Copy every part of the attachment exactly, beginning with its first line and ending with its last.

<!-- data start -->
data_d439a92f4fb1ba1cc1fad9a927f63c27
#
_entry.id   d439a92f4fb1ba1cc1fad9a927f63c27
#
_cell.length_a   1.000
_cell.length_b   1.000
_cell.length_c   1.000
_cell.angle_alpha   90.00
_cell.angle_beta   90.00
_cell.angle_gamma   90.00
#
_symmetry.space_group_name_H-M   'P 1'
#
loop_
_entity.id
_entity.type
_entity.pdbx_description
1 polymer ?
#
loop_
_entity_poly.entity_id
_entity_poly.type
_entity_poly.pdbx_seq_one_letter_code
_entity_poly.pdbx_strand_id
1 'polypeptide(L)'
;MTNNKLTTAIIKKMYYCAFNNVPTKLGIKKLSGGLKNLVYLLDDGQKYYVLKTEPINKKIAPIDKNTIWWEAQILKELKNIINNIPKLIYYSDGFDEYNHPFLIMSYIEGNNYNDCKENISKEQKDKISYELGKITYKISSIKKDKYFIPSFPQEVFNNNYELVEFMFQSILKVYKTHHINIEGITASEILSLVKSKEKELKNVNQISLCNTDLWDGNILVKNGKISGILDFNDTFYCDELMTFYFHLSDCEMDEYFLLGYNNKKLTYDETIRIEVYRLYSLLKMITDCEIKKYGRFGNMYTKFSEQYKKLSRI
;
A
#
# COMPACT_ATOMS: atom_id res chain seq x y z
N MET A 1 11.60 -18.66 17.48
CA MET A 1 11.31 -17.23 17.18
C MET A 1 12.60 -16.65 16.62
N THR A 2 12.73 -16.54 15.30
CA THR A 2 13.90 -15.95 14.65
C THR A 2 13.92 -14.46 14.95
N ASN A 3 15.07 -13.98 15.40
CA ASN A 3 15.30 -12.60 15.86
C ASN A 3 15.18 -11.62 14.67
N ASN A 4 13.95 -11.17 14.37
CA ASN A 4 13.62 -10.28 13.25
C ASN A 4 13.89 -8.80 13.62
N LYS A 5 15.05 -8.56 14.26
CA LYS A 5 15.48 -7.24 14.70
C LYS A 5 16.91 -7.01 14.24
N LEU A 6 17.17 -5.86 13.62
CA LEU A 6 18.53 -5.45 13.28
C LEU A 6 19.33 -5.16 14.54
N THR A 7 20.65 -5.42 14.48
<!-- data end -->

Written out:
data_d439a92f4fb1ba1cc1fad9a927f63c27
#
_entry.id   d439a92f4fb1ba1cc1fad9a927f63c27
#
_cell.length_a   1.000
_cell.length_b   1.000
_cell.length_c   1.000
_cell.angle_alpha   90.00
_cell.angle_beta   90.00
_cell.angle_gamma   90.00
#
_symmetry.space_group_name_H-M   'P 1'
#
loop_
_entity.id
_entity.type
_entity.pdbx_description
1 polymer ?
#
loop_
_entity_poly.entity_id
_entity_poly.type
_entity_poly.pdbx_seq_one_letter_code
_entity_poly.pdbx_strand_id
1 'polypeptide(L)'
;MTNNKLTTAIIKKMYYCAFNNVPTKLGIKKLSGGLKNLVYLLDDGQKYYVLKTEPINKKIAPIDKNTIWWEAQILKELKNIINNIPKLIYYSDGFDEYNHPFLIMSYIEGNNYNDCKENISKEQKDKISYELGKITYKISSIKKDKYFIPSFPQEVFNNNYELVEFMFQSILKVYKTHHINIEGITASEILSLVKSKEKELKNVNQISLCNTDLWDGNILVKNGKISGILDFNDTFYCDELMTFYFHLSDCEMDEYFLLGYNNKKLTYDETIRIEVYRLYSLLKMITDCEIKKYGRFGNMYTKFSEQYKKLSRI
;
A
#
# COMPACT_ATOMS: atom_id res chain seq x y z
N MET A 1 11.60 -18.66 17.48
CA MET A 1 11.31 -17.23 17.18
C MET A 1 12.60 -16.65 16.62
N THR A 2 12.73 -16.54 15.30
CA THR A 2 13.90 -15.95 14.65
C THR A 2 13.92 -14.46 14.95
N ASN A 3 15.07 -13.98 15.40
CA ASN A 3 15.30 -12.60 15.86
C ASN A 3 15.18 -11.62 14.67
N ASN A 4 13.95 -11.17 14.37
CA ASN A 4 13.62 -10.28 13.25
C ASN A 4 13.89 -8.80 13.62
N LYS A 5 15.05 -8.56 14.26
CA LYS A 5 15.48 -7.24 14.70
C LYS A 5 16.91 -7.01 14.24
N LEU A 6 17.17 -5.86 13.62
CA LEU A 6 18.53 -5.45 13.28
C LEU A 6 19.33 -5.16 14.54
N THR A 7 20.65 -5.42 14.48